Major Surgery Post-Operative Instructions

This page details the instructions you need to know following any of our major surgical procedures.

Unless your physician tells you otherwise, upon your arrival home, call Lifestages (277-8988) for an appointment approximately 4 weeks from the day of your surgery.


  • No stairs the first week after surgery. If necessary, you may use the steps once in the morning and once in the evening for going to the bathroom and your bed.
  • Wait 10 days after you are discharged from the hospital before riding in the car or walking outside. Avoid extended trips and shopping.
  • After 2 weeks of leisure, gradually resume household activities. A daily nap is important.
  • No straining, pulling or lifting anything weighing more than 5 pounds.
  • No driving before your 2- to 4-week check-up. You may drive yourself to Lifestages for that check-up. DO NOT DRIVE WHILE TAKING PAIN MEDICATION.
  • When considering postoperative activities, use common sense.


  • No sexual intercourse, douching or tampons until after your postoperative check-up.
  • No tub baths until after your postoperative appointment; however, you may shower or kneel in a tub of water.
  • If you are constipated, please wait a few days after you get home and have resumed your normal diet, some activity and are drinking several glasses of water daily, before notifying the physician. You may take 2 to 4 tablets or 2 tablespoons of Milk of Magnesia followed by several glasses of water for relief.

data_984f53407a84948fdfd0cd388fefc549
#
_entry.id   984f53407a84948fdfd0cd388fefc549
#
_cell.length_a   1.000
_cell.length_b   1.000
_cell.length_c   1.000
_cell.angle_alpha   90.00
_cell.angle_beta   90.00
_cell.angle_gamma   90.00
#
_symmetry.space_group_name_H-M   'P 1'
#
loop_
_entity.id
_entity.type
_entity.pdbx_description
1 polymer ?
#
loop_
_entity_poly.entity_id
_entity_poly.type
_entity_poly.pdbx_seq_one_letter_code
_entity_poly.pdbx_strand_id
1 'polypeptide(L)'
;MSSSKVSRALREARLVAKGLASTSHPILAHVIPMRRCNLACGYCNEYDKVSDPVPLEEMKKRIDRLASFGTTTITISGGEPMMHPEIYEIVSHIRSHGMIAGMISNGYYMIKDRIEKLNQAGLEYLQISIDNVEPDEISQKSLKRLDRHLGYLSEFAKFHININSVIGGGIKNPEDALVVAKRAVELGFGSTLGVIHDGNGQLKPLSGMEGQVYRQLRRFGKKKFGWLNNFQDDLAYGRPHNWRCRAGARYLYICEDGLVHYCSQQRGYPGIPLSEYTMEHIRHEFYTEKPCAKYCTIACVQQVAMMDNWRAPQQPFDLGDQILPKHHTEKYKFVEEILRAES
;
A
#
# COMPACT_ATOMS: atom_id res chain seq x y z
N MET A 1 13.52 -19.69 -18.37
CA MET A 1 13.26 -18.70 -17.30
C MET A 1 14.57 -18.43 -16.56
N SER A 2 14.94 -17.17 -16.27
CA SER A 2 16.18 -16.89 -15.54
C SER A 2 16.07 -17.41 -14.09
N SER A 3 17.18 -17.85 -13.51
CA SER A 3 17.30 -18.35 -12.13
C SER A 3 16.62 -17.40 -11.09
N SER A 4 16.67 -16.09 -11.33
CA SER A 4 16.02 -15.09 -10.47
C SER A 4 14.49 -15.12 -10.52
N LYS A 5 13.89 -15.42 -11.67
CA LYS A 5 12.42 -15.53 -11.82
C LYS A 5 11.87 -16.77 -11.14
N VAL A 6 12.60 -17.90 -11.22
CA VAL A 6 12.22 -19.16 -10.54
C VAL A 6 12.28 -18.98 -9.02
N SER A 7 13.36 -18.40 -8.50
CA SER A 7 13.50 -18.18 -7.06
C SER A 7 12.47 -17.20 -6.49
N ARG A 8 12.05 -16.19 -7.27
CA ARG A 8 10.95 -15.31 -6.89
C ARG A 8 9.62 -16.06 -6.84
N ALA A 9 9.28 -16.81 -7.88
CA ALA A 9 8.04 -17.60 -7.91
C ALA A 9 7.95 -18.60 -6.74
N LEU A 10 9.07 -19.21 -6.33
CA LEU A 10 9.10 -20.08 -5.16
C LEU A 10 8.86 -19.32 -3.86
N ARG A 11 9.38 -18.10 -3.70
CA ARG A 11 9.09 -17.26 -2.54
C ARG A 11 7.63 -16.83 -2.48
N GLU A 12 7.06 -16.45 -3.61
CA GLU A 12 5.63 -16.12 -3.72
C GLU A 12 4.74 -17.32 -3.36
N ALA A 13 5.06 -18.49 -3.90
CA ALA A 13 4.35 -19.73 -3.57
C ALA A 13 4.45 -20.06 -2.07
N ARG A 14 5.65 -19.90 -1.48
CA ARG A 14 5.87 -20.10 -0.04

• If you go home with sutures, please call Lifestages (277-8988) upon your arrival home to make an appointment to have them removed within 1 week.
  • If you go home with steri-strips on your incision, remove them 6 days from the day of application.
  • Gently wash your incision with soap and water. Pat dry.
  • Hysterectomy patients often pass sutures vaginally during the first month.
  • Vaginal discharge and spotting are normal.

Call Lifestages (277-8988) immediately if you have:

  • A temperature of 101┬░ or higher
  • Constant, severe pain not relieved by rest
  • Bleeding (saturating a sanitary napkin every hour or passing large clots)
  • Difficult or painful urination
  • A persistent, foul-smelling discharge
  • Severe constipation unrelieved by a suppository or laxatives